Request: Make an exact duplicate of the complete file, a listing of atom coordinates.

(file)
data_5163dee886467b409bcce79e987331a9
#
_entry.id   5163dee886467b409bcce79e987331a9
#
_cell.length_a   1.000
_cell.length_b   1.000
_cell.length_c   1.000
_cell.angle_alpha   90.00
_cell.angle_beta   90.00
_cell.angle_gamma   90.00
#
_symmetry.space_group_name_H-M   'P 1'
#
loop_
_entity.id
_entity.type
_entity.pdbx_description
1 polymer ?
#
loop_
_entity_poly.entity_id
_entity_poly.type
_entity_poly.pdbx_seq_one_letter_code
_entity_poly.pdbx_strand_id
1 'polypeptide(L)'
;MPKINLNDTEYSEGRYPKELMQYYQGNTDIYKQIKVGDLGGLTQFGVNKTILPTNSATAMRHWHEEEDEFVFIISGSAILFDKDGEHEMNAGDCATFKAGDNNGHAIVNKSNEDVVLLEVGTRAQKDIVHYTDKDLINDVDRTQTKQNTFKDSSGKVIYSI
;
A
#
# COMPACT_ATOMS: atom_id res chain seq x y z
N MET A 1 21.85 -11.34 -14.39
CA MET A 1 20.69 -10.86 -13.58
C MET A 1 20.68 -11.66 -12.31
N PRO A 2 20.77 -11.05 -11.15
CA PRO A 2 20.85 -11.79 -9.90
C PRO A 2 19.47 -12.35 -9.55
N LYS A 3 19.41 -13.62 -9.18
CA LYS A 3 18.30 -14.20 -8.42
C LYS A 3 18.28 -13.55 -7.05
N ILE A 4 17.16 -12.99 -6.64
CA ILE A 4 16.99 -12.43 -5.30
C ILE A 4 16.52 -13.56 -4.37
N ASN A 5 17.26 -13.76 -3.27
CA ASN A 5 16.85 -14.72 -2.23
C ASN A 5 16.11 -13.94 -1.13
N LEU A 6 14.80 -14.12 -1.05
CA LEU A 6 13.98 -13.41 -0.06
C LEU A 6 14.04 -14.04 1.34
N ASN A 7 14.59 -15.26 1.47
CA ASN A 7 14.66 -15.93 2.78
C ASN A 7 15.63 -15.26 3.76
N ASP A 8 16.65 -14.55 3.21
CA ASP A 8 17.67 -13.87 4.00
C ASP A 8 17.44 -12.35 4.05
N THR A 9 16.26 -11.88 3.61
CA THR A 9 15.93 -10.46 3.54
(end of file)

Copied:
data_5163dee886467b409bcce79e987331a9
#
_entry.id   5163dee886467b409bcce79e987331a9
#
_cell.length_a   1.000
_cell.length_b   1.000
_cell.length_c   1.000
_cell.angle_alpha   90.00
_cell.angle_beta   90.00
_cell.angle_gamma   90.00
#
_symmetry.space_group_name_H-M   'P 1'
#
loop_
_entity.id
_entity.type
_entity.pdbx_description
1 polymer ?
#
loop_
_entity_poly.entity_id
_entity_poly.type
_entity_poly.pdbx_seq_one_letter_code
_entity_poly.pdbx_strand_id
1 'polypeptide(L)'
;MPKINLNDTEYSEGRYPKELMQYYQGNTDIYKQIKVGDLGGLTQFGVNKTILPTNSATAMRHWHEEEDEFVFIISGSAILFDKDGEHEMNAGDCATFKAGDNNGHAIVNKSNEDVVLLEVGTRAQKDIVHYTDKDLINDVDRTQTKQNTFKDSSGKVIYSI
;
A
#
# COMPACT_ATOMS: atom_id res chain seq x y z
N MET A 1 21.85 -11.34 -14.39
CA MET A 1 20.69 -10.86 -13.58
C MET A 1 20.68 -11.66 -12.31
N PRO A 2 20.77 -11.05 -11.15
CA PRO A 2 20.85 -11.79 -9.90
C PRO A 2 19.47 -12.35 -9.55
N LYS A 3 19.41 -13.62 -9.18
CA LYS A 3 18.30 -14.20 -8.42
C LYS A 3 18.28 -13.55 -7.05
N ILE A 4 17.16 -12.99 -6.64
CA ILE A 4 16.99 -12.43 -5.30
C ILE A 4 16.52 -13.56 -4.37
N ASN A 5 17.26 -13.76 -3.27
CA ASN A 5 16.85 -14.72 -2.23
C ASN A 5 16.11 -13.94 -1.13
N LEU A 6 14.80 -14.12 -1.05
CA LEU A 6 13.98 -13.41 -0.06
C LEU A 6 14.04 -14.04 1.34
N ASN A 7 14.59 -15.26 1.47
CA ASN A 7 14.66 -15.93 2.78
C ASN A 7 15.63 -15.26 3.76
N ASP A 8 16.65 -14.55 3.21
CA ASP A 8 17.67 -13.87 4.00
C ASP A 8 17.44 -12.35 4.05
N THR A 9 16.26 -11.88 3.61
CA THR A 9 15.93 -10.46 3.54